Decision fatigue, the diminishing quality of decisions a person makes after he or she has already been making a series of decisions for a long period of time, can substantially impact maintenance performance. In an ideal world, maintenance personnel would make one perfect decision after another about asset maintenance to improve availability and reliability throughout the plant.
In reality, decision fatigue can derail the best laid maintenance plans and strategies. It’s not simply that plants have little or no control over how maintenance workers are spending their time outside of work, or how many decisions they’ve had to make before they walk through the plant gates. Rather, it’s the fact that maintenance work intrinsically sets workers up to experience decision fatigue.
An abundance of work orders can create decision overwhelm
While routine aspects of maintenance can be delegated to less experienced maintenance professionals, more complex root cause analyses and repairs require the expertise and know-how of specialists. A junior maintenance worker will not be able to draw conclusions from process or vibration data analysis or ocular even observations, hypothesize the root cause or confirm a diagnosis. The complex matrix of decision making involved in troubleshooting and repairing an asset can trigger decision fatigue.
Production goals are driving faster but not necessarily better decision making
Unscheduled downtime forces maintenance into emergency mode, as engineers and technicians rush to troubleshoot the issue and reboot the asset to minimize production losses. This concentrated period of decision making, driven by pressure to reduce the unplanned downtime as quickly as possible, can lead to less efficient decisions being made during and after the issue has been resolved.
When overtime is required to solve the problem, decision fatigue can be compounded with physical fatigue, reducing maintenance personnel’s ability to think about the failure in a critical or creative way. As a 2018 National Center for Biotechnology Information article on mineworker fatigue argues:
If a worker is already in a depleted state (i.e., fatigued), there may not be a sufficient amount of mental resources for the worker to engage in self-regulatory actions and poor decision-making may result. This is somewhat connected to the Conservation of Resources Theory (Hobfoll, 1989), which argues that stress is the result of loss of physical or psychological resources, and that stress is itself resource depleting.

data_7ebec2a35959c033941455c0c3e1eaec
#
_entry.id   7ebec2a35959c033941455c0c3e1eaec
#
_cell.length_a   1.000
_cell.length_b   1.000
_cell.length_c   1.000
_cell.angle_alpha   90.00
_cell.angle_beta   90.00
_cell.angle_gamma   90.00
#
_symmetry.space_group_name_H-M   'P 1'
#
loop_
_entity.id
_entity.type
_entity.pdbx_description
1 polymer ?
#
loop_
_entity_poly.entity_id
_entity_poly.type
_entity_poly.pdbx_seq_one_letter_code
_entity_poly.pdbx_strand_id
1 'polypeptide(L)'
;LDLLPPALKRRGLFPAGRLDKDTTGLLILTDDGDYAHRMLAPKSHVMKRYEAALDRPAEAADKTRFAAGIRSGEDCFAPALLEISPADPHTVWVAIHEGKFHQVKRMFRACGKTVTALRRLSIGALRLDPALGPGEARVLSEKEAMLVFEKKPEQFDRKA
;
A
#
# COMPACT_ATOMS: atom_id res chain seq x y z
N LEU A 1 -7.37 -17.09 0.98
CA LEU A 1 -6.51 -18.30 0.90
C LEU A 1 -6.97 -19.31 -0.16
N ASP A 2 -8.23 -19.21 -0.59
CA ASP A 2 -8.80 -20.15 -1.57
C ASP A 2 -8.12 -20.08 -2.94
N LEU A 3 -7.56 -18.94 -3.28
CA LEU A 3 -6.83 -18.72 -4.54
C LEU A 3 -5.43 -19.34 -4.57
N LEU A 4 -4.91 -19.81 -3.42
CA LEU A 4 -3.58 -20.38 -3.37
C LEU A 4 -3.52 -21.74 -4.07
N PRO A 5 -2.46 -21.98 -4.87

Maintenance decision fatigue is not sustainable
Decision fatigue can have serious consequences for major maintenance KPIs. Perhaps the most obvious example is safety – a maintenance technician’s decision fatigue can have consequences ranging from minor injury to lost time injuries or in the worst-case loss of life. Similarly, poor decisions dictated by decision fatigue towards the end of a shift, a night shift or an overtime shift can lead to less than adequate repairs and continued asset distress.
In the long-term, relying on senior maintenance technicians to make numerous critical decisions daily or weekly is not sustainable because these senior-level engineers are retiring. In the US, 2.6 million baby boomers are expected to retire by 2028, and it is unclear who will fill these roles and when.
Finally, it is worth noting that the next normal has led to fewer technicians on the plant floor at any given time. That means that in many cases fewer technicians are expected to keep production up and running, adding new decision-making responsibilities to technicians that may already have been at capacity.
Connected technologies can alleviate decision fatigue in process industries